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Medhani qualifies for World Junior Championships

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Country’s women’s 4×100 metres relay team (from left). Safia Yamic (ran in the heats), Medhani Jayamanne, Lakshika Sughandi, Amasha de Silva and Shelinda Jansen.

 

by Reemus Fernando

Lumbini College sprinter Medhani Jayamanne once got an earful from her famous aunt Susanthika Jayasinghe for mentioning her name during a media interview. From then on her coach Umanga Surendra has taken extra care. Whenever a journalist speaks to her, Umanga would request them to be careful in mentioning the Olympian’s name. Yesterday Jayamanne qualified for the World Junior Athletics Championship with a stunning 24.08 seconds feat in the women’s 200 metres final at the 60th Interstate Athletics Championship in Patiala India. “Now anyone would be proud of her performance,” Umanga told The Island after her triumph.

Just more than an hour after anchoring country’s women’s 4×100 metres team to silver Jayamanne breasted the finish line of the 200 metres in a time of 24.08 seconds to win silver and also to achieve qualifying standards for the World event in Kenya. According to Sri Lanka Athletics statistician Saman Kumara, it is the fourth fastest time by a Sri Lankan junior athlete in history. She overtook Rumeshika Ratnayake to take the fourth place in a list dominated by Jayasinghe, Damayanthi Dharsha and present sprinter Shelinda Jansen with whom she shared the relay silver yesterday.

While Shelinda clocked 24.07 seconds at the Youth Olympics, Rumeshika’s fastest time as a junior was 24.09 seconds. Rumeshika was the only absentee among country’s future female sprinters who produced a good performance in the 4×100 metres relay yesterday.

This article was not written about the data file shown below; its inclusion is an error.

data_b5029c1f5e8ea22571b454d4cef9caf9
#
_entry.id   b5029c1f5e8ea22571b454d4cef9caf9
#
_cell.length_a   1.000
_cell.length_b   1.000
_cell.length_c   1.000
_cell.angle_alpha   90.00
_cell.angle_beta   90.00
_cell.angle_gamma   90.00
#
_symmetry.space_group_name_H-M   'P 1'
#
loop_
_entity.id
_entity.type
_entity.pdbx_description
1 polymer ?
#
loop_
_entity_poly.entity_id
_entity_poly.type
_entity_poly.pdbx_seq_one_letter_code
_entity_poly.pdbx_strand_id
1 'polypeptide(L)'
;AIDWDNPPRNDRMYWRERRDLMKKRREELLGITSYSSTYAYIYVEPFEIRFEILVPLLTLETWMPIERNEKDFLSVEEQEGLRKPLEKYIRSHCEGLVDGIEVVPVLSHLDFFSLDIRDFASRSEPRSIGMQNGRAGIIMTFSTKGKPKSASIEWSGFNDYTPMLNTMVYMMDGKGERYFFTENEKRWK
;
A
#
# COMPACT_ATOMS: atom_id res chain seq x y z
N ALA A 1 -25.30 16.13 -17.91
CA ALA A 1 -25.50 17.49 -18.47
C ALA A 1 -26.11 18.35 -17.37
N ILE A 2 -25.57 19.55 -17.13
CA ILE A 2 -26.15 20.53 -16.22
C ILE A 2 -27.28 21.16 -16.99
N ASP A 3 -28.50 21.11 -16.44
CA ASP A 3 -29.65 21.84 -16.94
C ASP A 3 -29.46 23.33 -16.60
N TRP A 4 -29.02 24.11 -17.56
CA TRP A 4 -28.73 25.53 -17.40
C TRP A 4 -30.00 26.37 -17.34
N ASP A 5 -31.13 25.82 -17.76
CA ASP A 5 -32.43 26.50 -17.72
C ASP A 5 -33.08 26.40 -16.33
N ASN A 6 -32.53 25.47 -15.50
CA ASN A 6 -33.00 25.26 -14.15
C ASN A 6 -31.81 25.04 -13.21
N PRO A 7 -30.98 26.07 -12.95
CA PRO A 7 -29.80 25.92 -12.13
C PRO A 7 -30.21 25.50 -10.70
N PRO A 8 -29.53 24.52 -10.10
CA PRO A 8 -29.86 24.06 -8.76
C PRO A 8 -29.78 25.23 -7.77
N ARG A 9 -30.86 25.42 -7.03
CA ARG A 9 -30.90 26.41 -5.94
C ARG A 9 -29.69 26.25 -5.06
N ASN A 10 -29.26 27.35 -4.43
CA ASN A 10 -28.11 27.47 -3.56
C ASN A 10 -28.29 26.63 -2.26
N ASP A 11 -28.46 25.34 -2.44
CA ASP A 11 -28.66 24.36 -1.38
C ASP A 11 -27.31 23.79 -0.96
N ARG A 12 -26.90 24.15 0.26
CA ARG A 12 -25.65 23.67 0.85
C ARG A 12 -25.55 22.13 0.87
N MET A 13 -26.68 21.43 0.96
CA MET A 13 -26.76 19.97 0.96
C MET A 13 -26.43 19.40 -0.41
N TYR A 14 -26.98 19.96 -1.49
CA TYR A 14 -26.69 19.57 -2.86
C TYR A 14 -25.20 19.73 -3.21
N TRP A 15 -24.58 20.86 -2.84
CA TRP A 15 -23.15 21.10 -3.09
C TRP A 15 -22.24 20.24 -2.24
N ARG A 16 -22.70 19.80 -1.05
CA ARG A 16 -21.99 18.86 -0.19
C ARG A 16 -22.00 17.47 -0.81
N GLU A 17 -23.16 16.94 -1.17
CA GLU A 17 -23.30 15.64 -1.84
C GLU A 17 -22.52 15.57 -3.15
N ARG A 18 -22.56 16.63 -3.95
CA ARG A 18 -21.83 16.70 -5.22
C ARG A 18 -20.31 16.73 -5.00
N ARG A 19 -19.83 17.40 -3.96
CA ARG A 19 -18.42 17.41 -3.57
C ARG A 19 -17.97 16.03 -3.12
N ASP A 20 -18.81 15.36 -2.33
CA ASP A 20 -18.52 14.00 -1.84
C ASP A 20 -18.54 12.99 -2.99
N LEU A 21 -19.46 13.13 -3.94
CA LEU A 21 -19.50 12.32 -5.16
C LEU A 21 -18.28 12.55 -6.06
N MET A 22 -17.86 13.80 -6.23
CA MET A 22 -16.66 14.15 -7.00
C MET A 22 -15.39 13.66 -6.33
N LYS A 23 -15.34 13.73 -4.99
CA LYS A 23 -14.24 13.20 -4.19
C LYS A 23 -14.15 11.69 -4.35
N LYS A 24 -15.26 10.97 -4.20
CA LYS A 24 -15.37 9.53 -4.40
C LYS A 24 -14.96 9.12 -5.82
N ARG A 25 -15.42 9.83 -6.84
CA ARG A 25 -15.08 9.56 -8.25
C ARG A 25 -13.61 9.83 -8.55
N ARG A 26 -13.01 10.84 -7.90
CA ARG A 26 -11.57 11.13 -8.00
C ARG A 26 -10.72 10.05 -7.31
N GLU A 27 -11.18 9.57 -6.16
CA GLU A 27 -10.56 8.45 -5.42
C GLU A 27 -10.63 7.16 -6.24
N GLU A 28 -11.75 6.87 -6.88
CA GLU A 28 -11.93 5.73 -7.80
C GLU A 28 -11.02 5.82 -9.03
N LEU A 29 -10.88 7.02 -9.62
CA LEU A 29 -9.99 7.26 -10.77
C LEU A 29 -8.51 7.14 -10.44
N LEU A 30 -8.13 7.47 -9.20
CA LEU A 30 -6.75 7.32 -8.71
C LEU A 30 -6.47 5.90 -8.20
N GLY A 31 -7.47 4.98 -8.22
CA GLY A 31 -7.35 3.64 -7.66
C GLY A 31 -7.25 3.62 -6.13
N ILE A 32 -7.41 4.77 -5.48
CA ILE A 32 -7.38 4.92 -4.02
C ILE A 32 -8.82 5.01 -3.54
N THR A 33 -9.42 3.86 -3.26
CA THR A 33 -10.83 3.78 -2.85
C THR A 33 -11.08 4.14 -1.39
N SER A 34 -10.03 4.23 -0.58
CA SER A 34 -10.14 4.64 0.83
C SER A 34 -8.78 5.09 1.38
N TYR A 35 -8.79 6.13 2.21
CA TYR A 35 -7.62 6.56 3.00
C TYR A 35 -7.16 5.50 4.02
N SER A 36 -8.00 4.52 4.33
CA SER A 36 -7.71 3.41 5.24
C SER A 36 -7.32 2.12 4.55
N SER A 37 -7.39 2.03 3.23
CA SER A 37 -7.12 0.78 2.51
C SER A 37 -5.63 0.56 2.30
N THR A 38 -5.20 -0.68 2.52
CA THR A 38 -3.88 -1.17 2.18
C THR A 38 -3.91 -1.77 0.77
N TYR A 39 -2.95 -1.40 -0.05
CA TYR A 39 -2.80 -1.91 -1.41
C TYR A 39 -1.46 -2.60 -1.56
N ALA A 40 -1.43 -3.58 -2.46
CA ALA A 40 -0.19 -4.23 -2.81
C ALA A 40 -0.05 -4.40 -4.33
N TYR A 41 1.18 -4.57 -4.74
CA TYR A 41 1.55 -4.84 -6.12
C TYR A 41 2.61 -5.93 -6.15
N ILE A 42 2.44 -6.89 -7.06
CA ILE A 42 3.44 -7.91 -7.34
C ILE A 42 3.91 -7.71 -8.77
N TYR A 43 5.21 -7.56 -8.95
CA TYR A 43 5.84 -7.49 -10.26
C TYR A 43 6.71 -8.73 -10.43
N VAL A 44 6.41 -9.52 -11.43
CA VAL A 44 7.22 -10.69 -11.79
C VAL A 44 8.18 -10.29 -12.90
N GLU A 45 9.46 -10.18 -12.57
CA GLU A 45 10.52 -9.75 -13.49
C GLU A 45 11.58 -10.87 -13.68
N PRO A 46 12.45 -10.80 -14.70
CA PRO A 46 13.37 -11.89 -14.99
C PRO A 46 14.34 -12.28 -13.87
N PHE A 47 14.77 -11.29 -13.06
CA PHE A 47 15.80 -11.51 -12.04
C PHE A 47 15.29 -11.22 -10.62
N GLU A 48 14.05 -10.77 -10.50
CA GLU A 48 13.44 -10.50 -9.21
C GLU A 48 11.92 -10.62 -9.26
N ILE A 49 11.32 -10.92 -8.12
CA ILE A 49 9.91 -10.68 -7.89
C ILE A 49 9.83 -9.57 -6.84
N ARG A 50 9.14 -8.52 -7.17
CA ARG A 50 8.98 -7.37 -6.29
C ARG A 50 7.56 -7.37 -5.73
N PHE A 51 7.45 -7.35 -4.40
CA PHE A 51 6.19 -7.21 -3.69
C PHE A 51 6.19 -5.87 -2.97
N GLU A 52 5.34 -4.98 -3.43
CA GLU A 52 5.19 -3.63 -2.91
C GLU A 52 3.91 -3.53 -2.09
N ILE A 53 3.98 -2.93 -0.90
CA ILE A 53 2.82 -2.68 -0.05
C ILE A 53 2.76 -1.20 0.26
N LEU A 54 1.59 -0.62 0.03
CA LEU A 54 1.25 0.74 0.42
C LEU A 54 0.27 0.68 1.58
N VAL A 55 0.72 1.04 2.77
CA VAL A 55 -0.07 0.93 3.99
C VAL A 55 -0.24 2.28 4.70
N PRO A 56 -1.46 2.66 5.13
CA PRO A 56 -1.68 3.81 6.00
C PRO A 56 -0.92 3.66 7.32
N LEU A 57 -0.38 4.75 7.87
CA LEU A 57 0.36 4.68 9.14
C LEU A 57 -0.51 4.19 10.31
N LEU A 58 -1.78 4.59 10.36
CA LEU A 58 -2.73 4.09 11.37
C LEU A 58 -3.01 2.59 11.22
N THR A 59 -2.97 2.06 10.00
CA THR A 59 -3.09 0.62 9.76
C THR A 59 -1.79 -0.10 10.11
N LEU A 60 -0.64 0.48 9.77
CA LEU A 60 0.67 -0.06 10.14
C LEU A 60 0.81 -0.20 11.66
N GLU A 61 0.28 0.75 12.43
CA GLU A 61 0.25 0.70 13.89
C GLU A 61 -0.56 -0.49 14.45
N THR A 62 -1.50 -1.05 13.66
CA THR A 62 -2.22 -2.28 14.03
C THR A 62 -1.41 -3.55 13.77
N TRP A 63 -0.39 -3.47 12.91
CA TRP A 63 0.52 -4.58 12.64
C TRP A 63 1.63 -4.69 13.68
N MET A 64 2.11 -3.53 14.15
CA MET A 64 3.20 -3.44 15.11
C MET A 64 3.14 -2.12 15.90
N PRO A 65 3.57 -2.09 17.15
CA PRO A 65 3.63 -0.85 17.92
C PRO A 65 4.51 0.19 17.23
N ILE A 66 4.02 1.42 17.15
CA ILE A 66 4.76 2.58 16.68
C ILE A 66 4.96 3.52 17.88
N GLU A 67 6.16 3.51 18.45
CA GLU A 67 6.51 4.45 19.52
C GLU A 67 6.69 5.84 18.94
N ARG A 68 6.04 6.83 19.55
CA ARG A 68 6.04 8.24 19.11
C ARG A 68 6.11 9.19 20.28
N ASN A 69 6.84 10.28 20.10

Sri Lanka conceded the women’s 4×100 metres gold medal to India in the home straight but there was lot to take heart from the spirited performance as the team returned a time of 44.55 seconds, the fastest feat in nearly two decades on the final day of the 60th Interstate Athletics Championship where the country’s team was competing on India’s invitation.

India anchored by Dutee Chand took the advantage of a poor baton change in the last exchange zone by Sri Lankans to win the gold. India clocked 44.15 seconds. Sri Lankans finished in a time of 44.55 seconds as teenager Jayamanne failed to regain the lost ground. Sri Lanka were given a promising start by Lakshika Sughandi and national champion in the 100 metres Amasha de Silva and Shelinda Jansen sprinted fast enough for Sri Lanka to enter the home stretch as leaders. But inexperienced Jayamanne conceded the lead as she turned back to collect the baton. But she soon overcame the gloom as she bettered the target qualifying time (24.35 secs) in the 200 metres.